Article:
If you invested in fast-food stocks last year, you likely earned healthy, if not market-thumping returns. Many companies in the industry posted strong operating results, and those financial gains were boosted as refranchising initiatives raised profitability for most of the national chains.

Below, we'll look at a few of the big questions facing the major fast-food players in the year ahead.

Will Mickey D's keep winning?

McDonald's (NYSE:MCD) was 2017's runaway winner for a good reason. Namely, the industry leader posted three consecutive quarters of accelerating customer traffic, which powered its fastest expansion pace in over five years. The 6% comparable-store sales gain it logged in the third quarter blew past large and small rivals alike, including Burger King, Yum Brands! KFC, and Shake Shack.

Four friends eating fast food.

Image source: Getty Images.

Mickey D's made several popular changes to its menu during the year, including bulking up its all-day breakfast choices and shifting to healthier, more natural ingredients and food preparations. The chain committed to using cage-free eggs and antibiotic-free chicken, for example, and is in the process of shifting its iconic Quarter Pounder sandwich to fresh beef from frozen.

Still, it will be difficult for the fast-food titan to top that result in 2018. Executives are hoping that, by covering both the value and premium ends of the market, Mickey D's can keep rivals at bay. The company is taking the offense, too, with a push into online ordering that could see it quickly become one of the world's biggest delivery companies. Even if these initiatives don't pan out, I wouldn't bet against this stock given that refranchising moves should push profitability to the mid 40% range by 2019 -- up from 33% in 2017.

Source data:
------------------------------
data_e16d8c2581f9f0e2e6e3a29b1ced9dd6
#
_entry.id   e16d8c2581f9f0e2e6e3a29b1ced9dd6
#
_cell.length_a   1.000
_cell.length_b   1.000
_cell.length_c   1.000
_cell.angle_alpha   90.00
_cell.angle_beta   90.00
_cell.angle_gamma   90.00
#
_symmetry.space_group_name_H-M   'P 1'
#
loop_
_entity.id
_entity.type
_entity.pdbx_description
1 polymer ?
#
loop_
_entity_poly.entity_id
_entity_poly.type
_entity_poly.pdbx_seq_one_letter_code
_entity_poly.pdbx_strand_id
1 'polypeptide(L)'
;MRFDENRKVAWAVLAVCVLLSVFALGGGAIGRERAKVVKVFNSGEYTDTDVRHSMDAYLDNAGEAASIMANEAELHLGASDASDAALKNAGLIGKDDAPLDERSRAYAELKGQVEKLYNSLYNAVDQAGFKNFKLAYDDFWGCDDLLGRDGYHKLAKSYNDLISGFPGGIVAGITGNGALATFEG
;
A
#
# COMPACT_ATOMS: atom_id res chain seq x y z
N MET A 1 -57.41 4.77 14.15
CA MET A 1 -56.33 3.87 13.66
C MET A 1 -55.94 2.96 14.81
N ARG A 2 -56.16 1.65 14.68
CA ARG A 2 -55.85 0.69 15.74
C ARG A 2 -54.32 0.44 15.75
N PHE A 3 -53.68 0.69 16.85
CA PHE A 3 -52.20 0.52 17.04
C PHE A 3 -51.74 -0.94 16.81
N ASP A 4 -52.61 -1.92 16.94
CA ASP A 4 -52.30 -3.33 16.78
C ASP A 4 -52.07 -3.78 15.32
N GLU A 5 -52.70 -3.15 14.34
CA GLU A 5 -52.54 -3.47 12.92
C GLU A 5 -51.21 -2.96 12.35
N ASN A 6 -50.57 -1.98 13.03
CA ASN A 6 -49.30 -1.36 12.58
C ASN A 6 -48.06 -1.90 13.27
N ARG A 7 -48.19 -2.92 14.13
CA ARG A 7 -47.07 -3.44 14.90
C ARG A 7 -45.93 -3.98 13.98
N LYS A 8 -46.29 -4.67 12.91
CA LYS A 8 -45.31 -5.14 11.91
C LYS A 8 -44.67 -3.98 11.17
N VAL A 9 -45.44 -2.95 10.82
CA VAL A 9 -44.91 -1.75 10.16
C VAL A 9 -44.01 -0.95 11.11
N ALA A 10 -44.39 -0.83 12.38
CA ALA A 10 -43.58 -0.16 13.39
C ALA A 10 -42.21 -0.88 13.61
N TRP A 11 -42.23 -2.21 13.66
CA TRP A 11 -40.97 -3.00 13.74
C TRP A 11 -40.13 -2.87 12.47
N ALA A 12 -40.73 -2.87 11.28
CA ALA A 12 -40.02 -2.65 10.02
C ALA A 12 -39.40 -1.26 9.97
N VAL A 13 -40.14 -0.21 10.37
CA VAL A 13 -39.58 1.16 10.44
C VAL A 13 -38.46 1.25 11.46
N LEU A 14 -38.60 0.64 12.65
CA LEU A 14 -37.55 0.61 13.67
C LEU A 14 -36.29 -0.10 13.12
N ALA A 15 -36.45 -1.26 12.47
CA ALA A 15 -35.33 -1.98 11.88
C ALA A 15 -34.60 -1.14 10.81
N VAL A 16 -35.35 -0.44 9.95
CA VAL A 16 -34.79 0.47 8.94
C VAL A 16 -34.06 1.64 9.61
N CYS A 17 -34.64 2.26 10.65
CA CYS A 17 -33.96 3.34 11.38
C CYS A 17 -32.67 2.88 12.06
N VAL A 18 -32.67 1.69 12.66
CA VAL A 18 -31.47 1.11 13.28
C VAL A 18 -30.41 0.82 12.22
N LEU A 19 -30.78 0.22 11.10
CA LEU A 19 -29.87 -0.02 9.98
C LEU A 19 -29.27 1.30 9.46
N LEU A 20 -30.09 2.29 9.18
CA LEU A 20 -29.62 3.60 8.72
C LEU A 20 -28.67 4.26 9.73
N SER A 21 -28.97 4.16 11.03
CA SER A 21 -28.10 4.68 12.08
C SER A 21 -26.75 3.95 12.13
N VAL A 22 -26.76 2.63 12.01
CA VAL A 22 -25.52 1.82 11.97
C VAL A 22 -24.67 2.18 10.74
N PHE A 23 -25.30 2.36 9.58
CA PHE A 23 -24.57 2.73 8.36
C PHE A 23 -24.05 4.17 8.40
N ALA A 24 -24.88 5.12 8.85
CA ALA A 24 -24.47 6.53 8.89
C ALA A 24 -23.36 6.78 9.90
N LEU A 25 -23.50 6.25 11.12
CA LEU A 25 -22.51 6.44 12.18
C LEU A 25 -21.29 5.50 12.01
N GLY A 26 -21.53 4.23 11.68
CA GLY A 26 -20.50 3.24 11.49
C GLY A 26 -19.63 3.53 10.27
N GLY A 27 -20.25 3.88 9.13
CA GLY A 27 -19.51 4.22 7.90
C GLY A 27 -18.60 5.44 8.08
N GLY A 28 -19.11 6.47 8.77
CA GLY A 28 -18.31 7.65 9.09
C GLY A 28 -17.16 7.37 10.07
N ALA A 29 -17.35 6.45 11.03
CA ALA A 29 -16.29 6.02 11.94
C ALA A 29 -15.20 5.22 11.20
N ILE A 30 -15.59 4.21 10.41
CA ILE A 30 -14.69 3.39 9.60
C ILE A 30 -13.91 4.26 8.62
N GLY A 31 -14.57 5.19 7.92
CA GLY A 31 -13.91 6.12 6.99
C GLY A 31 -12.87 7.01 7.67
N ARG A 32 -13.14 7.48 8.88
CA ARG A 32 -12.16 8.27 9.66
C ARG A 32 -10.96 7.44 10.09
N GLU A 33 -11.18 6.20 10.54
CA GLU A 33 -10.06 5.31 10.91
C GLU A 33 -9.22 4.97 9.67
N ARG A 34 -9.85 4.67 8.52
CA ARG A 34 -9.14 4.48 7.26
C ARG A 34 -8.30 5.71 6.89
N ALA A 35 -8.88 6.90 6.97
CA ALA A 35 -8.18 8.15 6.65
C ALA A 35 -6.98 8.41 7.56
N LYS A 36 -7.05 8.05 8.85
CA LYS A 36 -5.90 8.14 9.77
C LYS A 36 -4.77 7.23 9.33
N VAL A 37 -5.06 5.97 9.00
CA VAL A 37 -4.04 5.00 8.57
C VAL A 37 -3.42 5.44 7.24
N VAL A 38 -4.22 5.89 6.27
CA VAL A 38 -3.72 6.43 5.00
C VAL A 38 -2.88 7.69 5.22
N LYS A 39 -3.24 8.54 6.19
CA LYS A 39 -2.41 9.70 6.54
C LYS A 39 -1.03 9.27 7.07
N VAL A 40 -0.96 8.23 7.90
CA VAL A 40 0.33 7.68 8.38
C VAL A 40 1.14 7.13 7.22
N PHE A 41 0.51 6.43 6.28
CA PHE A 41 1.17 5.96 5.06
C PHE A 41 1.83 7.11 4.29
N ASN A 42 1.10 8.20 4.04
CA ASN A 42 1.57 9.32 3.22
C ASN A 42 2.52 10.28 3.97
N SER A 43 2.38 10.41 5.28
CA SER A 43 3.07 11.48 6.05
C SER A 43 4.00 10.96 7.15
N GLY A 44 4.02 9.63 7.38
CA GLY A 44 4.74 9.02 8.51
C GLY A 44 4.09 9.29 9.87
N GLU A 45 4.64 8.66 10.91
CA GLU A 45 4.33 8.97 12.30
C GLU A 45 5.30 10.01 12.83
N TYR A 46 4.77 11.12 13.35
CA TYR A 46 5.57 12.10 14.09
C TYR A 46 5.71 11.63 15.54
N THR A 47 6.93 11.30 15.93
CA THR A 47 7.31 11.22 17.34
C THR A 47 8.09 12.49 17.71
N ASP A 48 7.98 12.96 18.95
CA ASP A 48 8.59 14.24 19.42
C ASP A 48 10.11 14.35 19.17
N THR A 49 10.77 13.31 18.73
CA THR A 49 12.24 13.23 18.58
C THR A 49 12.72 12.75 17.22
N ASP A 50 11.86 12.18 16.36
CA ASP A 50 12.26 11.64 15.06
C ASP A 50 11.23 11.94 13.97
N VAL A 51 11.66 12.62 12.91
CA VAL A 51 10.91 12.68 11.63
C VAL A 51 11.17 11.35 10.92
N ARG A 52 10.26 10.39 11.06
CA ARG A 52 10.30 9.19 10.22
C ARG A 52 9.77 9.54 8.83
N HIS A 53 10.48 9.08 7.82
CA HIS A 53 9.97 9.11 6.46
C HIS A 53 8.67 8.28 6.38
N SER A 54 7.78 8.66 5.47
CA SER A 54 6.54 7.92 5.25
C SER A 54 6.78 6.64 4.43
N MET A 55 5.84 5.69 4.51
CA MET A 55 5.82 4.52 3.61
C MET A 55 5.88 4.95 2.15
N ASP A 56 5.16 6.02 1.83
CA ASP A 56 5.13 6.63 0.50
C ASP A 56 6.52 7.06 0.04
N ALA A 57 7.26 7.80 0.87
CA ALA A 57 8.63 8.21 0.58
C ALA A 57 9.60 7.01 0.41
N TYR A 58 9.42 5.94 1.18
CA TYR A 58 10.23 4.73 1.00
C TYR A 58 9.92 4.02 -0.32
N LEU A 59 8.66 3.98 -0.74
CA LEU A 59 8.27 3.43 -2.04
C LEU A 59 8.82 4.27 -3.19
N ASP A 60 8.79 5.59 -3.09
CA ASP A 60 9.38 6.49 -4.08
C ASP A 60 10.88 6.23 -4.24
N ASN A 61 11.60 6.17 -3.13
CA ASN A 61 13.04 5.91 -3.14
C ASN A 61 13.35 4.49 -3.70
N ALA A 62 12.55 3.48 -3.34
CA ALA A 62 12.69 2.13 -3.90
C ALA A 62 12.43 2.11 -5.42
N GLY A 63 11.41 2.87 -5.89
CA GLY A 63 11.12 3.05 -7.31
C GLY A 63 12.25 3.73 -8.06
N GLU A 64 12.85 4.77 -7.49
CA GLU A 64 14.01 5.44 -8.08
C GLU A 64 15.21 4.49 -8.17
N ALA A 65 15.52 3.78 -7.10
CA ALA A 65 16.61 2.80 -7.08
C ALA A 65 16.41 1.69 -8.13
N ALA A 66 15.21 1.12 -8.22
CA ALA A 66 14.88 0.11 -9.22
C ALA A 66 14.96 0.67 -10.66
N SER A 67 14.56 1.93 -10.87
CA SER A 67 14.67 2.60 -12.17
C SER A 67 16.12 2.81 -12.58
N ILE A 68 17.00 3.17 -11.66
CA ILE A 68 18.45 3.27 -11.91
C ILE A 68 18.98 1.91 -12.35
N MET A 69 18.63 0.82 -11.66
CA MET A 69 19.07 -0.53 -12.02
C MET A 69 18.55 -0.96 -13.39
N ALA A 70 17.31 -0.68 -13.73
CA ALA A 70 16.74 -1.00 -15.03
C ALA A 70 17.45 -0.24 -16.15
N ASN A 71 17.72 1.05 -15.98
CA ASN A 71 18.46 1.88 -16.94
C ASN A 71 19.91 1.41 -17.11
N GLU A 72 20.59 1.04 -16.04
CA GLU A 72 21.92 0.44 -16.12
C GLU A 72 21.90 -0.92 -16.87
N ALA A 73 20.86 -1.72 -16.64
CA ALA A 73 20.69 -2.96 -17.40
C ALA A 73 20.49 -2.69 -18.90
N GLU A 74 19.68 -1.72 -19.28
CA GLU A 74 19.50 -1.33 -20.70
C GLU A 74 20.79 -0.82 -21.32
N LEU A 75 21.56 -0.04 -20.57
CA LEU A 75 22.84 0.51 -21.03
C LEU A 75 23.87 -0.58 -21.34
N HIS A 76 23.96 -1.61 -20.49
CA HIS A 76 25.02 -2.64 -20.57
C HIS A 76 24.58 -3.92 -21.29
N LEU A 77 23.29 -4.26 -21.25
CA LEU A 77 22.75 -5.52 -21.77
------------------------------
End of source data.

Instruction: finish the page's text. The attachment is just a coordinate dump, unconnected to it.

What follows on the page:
Who wants to order pizza?

Domino's (NYSE:DPZ) could have a strong year following the increased market share and soaring profits it posted in 2017. Comps rose 8% in the most recent quarter, and while that result marked a slowdown from the prior quarter's spike, it still trounced the 1% uptick that both Pizza Hut and Papa John's posted.

There are big risks involved in buying this high-performing food chain, though. Domino's carries over $3 billion of debt on its books, for one, and the interest payments on those loans eat up a steep 5% of sales. Yet, its locations are cheap to build and maintain, which is a key reason the company could expand quickly in large international markets.

Yet investors would reap higher returns as Domino's puts more distance between itself and competitors in the core U.S. segment. Even though peers all essentially sell the same product, the chain's share of the pizza delivery industry touched 27% at the start of 2017, up from 19% a decade earlier. That result suggests Domino's has some enduring competitive advantages it can continue exploiting.

Will Starbucks become a lunch destination?

Starbucks (NASDAQ:SBUX) has been trying for years to push deeper into the food business. Executives know that a popular food menu would boost average spending while increasing store traffic during those non-peak hours in the later morning and around lunchtime.

The coffee titan sure could use help on these metrics, considering customer traffic growth was flat in fiscal 2017 to mark its second straight decline, year over year.

Chart showing traffic growth slowing to zero for Starbucks in fiscal 2017.

Customer traffic change by year. Chart by author. Data source: Starbucks filings.

But in the latest quarter, Starbucks managed its best result yet in terms of food sales. The unit was responsible for 21% of the business and helped nudge the segment above the 19% mark that it has been stuck at since 2015.

CEO Kevin Johnson and his team believe a new lunch menu might push that figure to as high as 25% by 2021 and spark a sales growth rebound in the U.S. market beginning this year. As Starbucks rolls the offering out nationally, investors will learn just how achievable that aggressive food-selling goal was.

This article represents the opinion of the writer, who may disagree with the “official” recommendation position of a Motley Fool premium advisory service. We’re motley! Questioning an investing thesis -- even one of our own -- helps us all think critically about investing and make decisions that help us become smarter, happier, and richer.